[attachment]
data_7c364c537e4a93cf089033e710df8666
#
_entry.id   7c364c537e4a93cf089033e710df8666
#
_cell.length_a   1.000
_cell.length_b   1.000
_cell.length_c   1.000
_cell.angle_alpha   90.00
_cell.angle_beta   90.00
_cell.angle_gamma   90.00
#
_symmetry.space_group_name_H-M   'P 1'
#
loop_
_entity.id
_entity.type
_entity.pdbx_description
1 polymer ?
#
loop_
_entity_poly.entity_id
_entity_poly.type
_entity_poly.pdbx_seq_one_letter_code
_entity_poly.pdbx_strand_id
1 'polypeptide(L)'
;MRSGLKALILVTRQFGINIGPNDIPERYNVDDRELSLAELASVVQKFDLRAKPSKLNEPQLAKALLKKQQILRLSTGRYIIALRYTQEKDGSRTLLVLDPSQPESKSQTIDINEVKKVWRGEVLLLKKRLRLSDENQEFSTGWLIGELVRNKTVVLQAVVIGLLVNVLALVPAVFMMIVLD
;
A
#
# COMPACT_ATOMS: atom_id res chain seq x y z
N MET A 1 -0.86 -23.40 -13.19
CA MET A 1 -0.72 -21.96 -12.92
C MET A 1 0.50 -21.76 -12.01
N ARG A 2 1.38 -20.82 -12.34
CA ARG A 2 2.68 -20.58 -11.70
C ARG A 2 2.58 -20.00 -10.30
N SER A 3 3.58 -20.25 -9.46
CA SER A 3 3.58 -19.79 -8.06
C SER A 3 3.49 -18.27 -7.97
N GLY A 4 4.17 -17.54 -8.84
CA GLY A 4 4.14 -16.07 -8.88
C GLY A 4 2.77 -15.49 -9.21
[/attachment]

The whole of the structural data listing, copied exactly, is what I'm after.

data_7c364c537e4a93cf089033e710df8666
#
_entry.id   7c364c537e4a93cf089033e710df8666
#
_cell.length_a   1.000
_cell.length_b   1.000
_cell.length_c   1.000
_cell.angle_alpha   90.00
_cell.angle_beta   90.00
_cell.angle_gamma   90.00
#
_symmetry.space_group_name_H-M   'P 1'
#
loop_
_entity.id
_entity.type
_entity.pdbx_description
1 polymer ?
#
loop_
_entity_poly.entity_id
_entity_poly.type
_entity_poly.pdbx_seq_one_letter_code
_entity_poly.pdbx_strand_id
1 'polypeptide(L)'
;MRSGLKALILVTRQFGINIGPNDIPERYNVDDRELSLAELASVVQKFDLRAKPSKLNEPQLAKALLKKQQILRLSTGRYIIALRYTQEKDGSRTLLVLDPSQPESKSQTIDINEVKKVWRGEVLLLKKRLRLSDENQEFSTGWLIGELVRNKTVVLQAVVIGLLVNVLALVPAVFMMIVLD
;
A
#
# COMPACT_ATOMS: atom_id res chain seq x y z
N MET A 1 -0.86 -23.40 -13.19
CA MET A 1 -0.72 -21.96 -12.92
C MET A 1 0.50 -21.76 -12.01
N ARG A 2 1.38 -20.82 -12.34
CA ARG A 2 2.68 -20.58 -11.70
C ARG A 2 2.58 -20.00 -10.30
N SER A 3 3.58 -20.25 -9.46
CA SER A 3 3.58 -19.79 -8.06
C SER A 3 3.49 -18.27 -7.97
N GLY A 4 4.17 -17.54 -8.84
CA GLY A 4 4.14 -16.07 -8.88
C GLY A 4 2.77 -15.49 -9.21